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FINGER FRACTURES
The list goes on and on. There are really an infinite number of different types of finger bone fractures.
Usually it's no surprise - the finger has been whacked, jammed, crushed, or sustained some other direct injury. However, fractures can also happen when the finger has been pulled or twisted suddenly and forcefully. Rarely, a bone may break through a weak spot caused by a tumor or cyst - this may be the first sign of the problem.

WHAT CAN YOU DO?
Ice, elevation and rest - and check with your doctor. If the injury involved a cut, medical evaluation is particularly important - check whether or not a tetanus shot, antibiotics or other treatment is needed.

WHAT CAN A DOCTOR DO TO HELP?
Confirm that this is the problem. X-rays are usually needed to show exactly what the problem is. Treatment really depends on the type of break. Your doctor may recommend:

•moving the fingers and doing exercises right away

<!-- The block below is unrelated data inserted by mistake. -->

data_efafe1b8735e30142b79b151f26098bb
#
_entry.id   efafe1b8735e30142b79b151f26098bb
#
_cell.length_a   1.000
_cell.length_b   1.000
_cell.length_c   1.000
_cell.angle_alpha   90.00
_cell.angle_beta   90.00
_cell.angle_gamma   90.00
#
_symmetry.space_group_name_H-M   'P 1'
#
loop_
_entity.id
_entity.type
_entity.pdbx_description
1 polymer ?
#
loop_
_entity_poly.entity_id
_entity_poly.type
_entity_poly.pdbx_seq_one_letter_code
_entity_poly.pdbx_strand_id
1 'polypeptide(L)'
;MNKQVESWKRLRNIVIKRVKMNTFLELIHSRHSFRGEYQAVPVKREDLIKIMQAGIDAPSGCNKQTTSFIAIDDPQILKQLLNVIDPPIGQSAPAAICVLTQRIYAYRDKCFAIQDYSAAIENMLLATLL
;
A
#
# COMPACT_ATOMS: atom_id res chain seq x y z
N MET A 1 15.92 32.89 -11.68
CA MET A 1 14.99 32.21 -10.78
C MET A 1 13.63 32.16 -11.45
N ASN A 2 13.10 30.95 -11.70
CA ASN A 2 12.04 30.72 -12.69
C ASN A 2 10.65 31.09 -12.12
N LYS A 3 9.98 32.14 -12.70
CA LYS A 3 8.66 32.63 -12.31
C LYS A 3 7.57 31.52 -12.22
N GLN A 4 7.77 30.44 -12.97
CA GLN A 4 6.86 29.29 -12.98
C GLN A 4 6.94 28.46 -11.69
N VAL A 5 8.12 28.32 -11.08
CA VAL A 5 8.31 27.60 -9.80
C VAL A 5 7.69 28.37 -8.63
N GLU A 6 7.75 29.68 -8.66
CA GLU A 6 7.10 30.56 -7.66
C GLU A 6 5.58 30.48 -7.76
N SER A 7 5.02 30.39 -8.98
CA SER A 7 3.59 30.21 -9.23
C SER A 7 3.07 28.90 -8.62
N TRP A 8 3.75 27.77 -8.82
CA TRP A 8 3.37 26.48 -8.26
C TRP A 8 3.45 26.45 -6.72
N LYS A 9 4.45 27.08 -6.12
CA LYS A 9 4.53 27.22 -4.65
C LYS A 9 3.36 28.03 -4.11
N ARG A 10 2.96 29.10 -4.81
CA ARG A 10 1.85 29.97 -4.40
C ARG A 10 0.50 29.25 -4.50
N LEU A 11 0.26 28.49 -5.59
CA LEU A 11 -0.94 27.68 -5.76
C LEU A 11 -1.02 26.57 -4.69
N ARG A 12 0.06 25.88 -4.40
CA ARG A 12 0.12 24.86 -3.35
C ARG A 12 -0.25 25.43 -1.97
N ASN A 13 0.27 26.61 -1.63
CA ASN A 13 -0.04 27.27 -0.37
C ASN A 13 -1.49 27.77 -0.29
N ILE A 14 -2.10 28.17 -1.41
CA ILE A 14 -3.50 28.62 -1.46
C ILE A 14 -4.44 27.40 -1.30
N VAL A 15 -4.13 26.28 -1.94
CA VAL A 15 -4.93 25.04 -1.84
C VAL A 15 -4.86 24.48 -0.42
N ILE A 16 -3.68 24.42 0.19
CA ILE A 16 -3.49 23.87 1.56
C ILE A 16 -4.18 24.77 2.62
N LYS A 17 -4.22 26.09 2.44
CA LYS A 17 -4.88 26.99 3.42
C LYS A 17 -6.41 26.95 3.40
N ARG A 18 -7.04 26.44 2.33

•wearing a splint or a cast

•having surgery to set the break, possibly using hardware (pins, screws, wires, etc.) to hold the pieces in place.

HOW SUCCESSFUL IS TREATMENT?
Again, it really depends on what the break is. The biggest problem people have after a finger fracture is stiffness. Stiffness means difficulty bending or straightening finger joints. This is very common, and is more likely the closer the break is to where the finger meets the hand. The best way to prevent stiffness is to move joints as soon as possible. Sometimes the break is too unstable to let the fingers move - even with surgery, but otherwise, it's best to start moving the fingers as soon as possible.

WHAT HAPPENS IF YOU DON’T HAVE TREATMENT?
It's a roll of the dice. You may luck out and wind up with a pretty good result. However, if the break really needs to be set, it's best to do it right away. If the bone heals in the wrong position, it can be rebroken and re-set later, but the results of this late intervention are not as reliable, and usually not as good.